Sunday, October 27, 2013

Shakespeare Cinema Sins

One of the courses I'm taking this year is about Shakespeare, and it looks at both the text of the plays, but also how they're adapted on the stage and screen.  As a result, I've been watching a lot of different films based on Shakespeare plays.

While I've really enjoyed most of them, and I might make a recommendations post at some point in the future, this is not that post.  This is the post were I complain about things that so many of these films get wrong, and that really get on my nerves.

So, without further ado, here are my Top 3 Shakespeare Cinema Sins.

1. Speaking Shakespeare

This is easily the most common one.  So many actors, even ones who are quite talented, seem to be absolutely terrified of the language.  The come across kind of nervous, particularly in that moment just before they say a line.  Sometimes you get a sense that they don't know what the words actually mean.  They know what they are supposed to be feeling, so they make the right facial expression, but they don't seem to put any nuance into it, or change facial expressions along with the lines.

Then there are the actors who clearly do understand what they are saying, but they seem so delighted by it that they forget that they also have to act.  They just stand there, grinning away, saying their lines because they're just so happy that they know what it all means.

2. In the land of the mystical Shakespeare people

I've noticed that some actors/directors don't seem to realize that the people in Shakespeare's plays are real people, or at least as real as the characters in most other plays, books or films.  However, I always get this feeling that they draw a line between "people" and "Shakespeare people", which is a shame.  One of the advantages of filming Shakespeare is that you don't have to stage whisper or use dramatic arm movements; the camera has a zoom lens, and the audience can pick up on subtle details.  It's particularly annoying/amusing when certain actors run; they do the sort of ethereal, toes pointed, straight back running that reminds me of ballet.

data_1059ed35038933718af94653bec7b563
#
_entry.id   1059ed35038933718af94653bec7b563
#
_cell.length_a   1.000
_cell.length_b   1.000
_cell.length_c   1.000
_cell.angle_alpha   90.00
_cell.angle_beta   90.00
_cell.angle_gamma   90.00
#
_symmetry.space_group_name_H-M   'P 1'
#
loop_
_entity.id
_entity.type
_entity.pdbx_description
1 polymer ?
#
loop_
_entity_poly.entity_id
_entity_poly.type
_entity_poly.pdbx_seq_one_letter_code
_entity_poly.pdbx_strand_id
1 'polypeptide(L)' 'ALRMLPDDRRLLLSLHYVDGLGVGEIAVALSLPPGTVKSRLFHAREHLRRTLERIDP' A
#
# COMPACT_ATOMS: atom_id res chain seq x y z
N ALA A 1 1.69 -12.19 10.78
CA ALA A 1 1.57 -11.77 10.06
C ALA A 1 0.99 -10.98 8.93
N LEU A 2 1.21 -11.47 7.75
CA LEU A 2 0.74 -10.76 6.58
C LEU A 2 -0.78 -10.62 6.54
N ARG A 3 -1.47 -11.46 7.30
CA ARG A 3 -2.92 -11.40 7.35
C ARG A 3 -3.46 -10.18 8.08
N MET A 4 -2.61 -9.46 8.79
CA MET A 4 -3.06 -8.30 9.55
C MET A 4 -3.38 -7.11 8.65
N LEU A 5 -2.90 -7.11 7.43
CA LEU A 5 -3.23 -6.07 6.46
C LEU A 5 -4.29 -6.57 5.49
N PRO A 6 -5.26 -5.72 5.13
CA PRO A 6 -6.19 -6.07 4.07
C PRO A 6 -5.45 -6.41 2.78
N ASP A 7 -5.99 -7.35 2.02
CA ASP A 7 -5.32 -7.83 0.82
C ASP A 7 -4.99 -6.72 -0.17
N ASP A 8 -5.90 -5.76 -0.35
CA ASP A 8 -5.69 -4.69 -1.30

3. Lost in Modernization

Films that attempt to modernize Shakespeare plays can be great; they can help make Shakespeare relevant and interesting to people who would normally shy away from his plays.  They can also make good films in their own right.

However, when you try and modernize a Shakespeare play, you can't always just take the plot and transplant it directly into a modern setting. You have to make some adjustments to make sure that the play retains the same ideas, characters and basic plot, and still makes sense.  Unfortunately, some films don't pay much attention to that idea.  For instance, I'm not so sure that Macbeth could be driven to murder Duncan to own a restaurant.  He seems like a talented, capable, hardworking man-why not set up your own restaurant?